The longer we omit threats from countries dynamic to proliferate and rise weapons of mass destruction, the worse such threats become, and the fewer defensive options we have.
“The Bush-Cheney organisation could not have pronounced it better as it contemplated invading Iraq,” Wilkerson wrote, going on to call out not just Haley and the Trump administration but also the executive bend in general, Congress, and the media.
“Though Ms. Haley’s display missed the mark, and no one other than the inhabitant confidence chosen will even review the strategy, it won’t matter,” he lamented. “We’ve seen this before: a campaign built on the politicization of intelligence and improvident policy decisions to make the case for war. And the American people have apparently turn so accustomed to executive bend warmongering — authorized almost unanimously by the Congress — that such actions are not significantly contested.”
He concerned the news media, as well, observant that outlets recently “failed to rebut fake narratives” from the Trump administration that Iran worked with Al-Qaeda to criticise the U.S. (never forget the CIA’s overseas meddling helped lay the foundation for Al-Qaeda in the first place, and its policy of defending extremists in Syria also finished up empowering the terror group). He compared this fake conflation with Dick Cheney’s attempts to couple Saddam Hussein to Al-Qaeda during the Bush years.
Nevertheless, Wilkerson wrote, “[t]oday, the analysts claiming close ties between Al Qaeda and Iran come from the Foundation for Defense of Democracies, which vehemently opposes the Iran nuclear understanding and unabashedly calls for regime change in Iran.”
He went on to list the accumulation of ways the Trump administration is pitter-patter up ungrounded support for fight against Iran:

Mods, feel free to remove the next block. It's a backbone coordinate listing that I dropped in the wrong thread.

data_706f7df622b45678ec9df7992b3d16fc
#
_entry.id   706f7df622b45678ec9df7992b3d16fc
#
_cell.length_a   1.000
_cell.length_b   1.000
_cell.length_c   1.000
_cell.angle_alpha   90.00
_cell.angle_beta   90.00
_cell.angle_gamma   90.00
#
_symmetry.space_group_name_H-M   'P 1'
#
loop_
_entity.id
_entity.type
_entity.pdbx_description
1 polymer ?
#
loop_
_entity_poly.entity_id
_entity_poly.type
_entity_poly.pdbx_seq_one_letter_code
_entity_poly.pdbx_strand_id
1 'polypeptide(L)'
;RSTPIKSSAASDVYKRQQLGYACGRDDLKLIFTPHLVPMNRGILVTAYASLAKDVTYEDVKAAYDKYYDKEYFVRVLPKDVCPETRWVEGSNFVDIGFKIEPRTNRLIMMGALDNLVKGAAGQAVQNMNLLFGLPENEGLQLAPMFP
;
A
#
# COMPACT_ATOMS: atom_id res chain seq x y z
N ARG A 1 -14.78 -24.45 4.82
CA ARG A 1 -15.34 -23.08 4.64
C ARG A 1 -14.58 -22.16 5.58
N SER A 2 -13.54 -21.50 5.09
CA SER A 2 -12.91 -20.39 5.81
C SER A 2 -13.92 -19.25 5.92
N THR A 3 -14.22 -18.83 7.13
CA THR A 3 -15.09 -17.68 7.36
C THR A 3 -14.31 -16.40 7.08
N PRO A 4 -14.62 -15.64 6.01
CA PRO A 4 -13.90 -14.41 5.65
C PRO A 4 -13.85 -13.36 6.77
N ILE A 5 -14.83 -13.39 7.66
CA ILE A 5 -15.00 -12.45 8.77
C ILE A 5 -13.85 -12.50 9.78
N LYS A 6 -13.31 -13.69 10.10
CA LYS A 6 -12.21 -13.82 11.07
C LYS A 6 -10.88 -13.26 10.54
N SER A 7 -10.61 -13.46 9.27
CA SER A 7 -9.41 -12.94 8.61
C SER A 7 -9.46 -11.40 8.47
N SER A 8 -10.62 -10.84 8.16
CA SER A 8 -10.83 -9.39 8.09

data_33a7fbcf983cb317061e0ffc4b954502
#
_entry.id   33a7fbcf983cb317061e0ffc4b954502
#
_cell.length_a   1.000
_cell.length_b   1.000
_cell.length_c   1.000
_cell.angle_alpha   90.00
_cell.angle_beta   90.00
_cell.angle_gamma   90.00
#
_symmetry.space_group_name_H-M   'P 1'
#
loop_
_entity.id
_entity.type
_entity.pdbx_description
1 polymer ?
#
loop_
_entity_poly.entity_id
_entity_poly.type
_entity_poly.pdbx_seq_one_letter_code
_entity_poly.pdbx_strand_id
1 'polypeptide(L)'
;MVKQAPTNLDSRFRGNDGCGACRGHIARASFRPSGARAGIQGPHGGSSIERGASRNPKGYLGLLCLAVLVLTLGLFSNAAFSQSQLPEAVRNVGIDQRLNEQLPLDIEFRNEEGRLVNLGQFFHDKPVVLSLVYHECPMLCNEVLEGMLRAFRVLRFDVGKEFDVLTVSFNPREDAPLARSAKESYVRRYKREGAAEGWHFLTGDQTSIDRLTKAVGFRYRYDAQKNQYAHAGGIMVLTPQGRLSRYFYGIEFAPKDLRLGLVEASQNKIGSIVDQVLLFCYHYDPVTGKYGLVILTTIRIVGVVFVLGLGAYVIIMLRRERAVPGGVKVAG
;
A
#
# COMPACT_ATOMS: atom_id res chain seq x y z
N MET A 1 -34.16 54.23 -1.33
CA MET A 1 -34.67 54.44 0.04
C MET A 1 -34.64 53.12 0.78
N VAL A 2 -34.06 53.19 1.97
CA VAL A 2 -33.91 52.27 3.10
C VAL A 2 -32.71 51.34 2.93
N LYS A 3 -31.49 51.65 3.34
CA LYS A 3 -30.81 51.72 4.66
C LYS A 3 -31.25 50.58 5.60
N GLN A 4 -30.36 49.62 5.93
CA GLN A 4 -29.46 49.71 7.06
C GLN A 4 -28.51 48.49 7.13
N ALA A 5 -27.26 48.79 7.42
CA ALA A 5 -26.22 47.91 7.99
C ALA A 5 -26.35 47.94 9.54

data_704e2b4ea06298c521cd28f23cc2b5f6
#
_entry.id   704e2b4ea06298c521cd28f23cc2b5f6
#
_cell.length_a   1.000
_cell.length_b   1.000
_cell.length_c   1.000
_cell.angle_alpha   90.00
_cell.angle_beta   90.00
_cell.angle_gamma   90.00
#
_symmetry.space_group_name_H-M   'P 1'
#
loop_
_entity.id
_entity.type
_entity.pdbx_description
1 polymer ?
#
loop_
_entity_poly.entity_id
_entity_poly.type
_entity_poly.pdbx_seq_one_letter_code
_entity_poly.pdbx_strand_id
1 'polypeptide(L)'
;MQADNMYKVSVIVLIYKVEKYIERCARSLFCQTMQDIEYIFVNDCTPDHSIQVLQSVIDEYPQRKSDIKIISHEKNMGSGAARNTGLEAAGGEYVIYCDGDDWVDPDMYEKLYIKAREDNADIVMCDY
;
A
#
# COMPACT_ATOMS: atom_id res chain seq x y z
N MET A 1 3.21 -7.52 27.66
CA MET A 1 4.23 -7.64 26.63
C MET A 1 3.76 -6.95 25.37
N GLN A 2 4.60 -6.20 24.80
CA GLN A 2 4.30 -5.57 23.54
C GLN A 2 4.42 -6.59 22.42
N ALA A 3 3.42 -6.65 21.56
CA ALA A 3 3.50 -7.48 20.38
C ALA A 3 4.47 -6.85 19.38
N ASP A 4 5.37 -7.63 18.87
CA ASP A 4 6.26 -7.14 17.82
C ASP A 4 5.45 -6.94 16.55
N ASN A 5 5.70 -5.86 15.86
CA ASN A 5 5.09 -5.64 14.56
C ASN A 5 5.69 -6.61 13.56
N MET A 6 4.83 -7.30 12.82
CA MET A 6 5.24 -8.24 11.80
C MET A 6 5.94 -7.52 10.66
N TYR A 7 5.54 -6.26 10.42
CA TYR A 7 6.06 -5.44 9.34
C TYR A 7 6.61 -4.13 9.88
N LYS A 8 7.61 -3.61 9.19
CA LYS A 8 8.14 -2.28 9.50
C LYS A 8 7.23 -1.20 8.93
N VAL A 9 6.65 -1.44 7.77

We should embody the president’s decertification final in Jan that Congress must ‘fix’ the Iran nuclear deal, despite the reality of Iran’s compliance; the White House’s pressure on the comprehension village to prepare up evidence of Iran’s noncompliance; and the administration’s choosing to view the new protests in Iran as the commencement of regime change. Like the Bush administration before, these clearly away events offer to create a account in which fight with Iran is the only viable policy.
Considering Iran has long been a crown jewel in the U.S. hegemonic efforts, it should be no warn the Trump administration isn’t budging on its plans to intervene. Wilkerson, however, knows distant better than many the dangers of pulling unsubstantiated claims to disciple war.
As we demeanour back at the lock-step impetus toward fight with Iraq, we comprehend that it didn’t seem to matter to us that we used trashy or cherry-picked intelligence; that it was impractical to disagree that the fight would ‘pay for itself,’ rather than cost trillions of dollars; that we competence be hopelessly naïve in meditative that the fight would lead to democracy instead of pulling the segment into a downward spiral.